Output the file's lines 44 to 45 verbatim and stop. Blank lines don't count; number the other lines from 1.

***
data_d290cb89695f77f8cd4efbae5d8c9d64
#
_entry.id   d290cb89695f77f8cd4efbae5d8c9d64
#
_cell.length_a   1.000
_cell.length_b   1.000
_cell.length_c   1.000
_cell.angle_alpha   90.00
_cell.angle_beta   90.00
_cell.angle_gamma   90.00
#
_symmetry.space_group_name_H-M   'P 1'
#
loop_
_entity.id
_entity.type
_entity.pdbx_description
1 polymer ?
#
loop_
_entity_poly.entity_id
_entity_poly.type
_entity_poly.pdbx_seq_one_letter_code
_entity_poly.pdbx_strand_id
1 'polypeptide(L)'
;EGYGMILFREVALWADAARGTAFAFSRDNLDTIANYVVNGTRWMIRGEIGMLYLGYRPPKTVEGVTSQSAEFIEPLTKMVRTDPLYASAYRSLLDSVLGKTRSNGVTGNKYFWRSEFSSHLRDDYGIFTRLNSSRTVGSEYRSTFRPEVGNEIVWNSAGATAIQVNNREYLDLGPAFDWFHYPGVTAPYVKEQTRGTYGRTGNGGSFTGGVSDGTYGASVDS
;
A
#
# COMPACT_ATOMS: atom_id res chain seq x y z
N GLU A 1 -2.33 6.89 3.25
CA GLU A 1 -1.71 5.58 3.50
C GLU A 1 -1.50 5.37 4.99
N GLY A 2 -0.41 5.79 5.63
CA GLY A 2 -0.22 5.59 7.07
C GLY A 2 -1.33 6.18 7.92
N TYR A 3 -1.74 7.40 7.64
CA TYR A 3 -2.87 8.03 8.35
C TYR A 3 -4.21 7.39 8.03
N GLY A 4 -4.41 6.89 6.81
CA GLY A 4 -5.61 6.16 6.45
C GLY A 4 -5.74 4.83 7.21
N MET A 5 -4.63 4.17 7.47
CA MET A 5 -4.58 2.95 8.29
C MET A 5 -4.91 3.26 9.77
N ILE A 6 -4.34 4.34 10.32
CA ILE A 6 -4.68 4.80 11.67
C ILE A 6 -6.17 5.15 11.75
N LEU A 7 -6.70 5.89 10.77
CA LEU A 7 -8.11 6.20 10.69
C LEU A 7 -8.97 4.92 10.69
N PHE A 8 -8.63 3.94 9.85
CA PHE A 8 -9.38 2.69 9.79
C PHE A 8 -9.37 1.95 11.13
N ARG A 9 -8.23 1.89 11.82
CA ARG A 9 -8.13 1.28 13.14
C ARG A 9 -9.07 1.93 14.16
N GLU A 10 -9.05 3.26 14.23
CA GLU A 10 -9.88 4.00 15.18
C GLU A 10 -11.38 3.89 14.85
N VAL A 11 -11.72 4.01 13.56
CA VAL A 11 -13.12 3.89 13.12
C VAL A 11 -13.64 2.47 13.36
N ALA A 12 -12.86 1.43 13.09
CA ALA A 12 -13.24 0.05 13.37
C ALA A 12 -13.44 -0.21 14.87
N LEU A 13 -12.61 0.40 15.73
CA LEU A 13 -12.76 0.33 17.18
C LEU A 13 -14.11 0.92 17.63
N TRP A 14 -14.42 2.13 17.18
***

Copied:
CA MET A 5 -4.58 2.95 8.29
C MET A 5 -4.91 3.26 9.77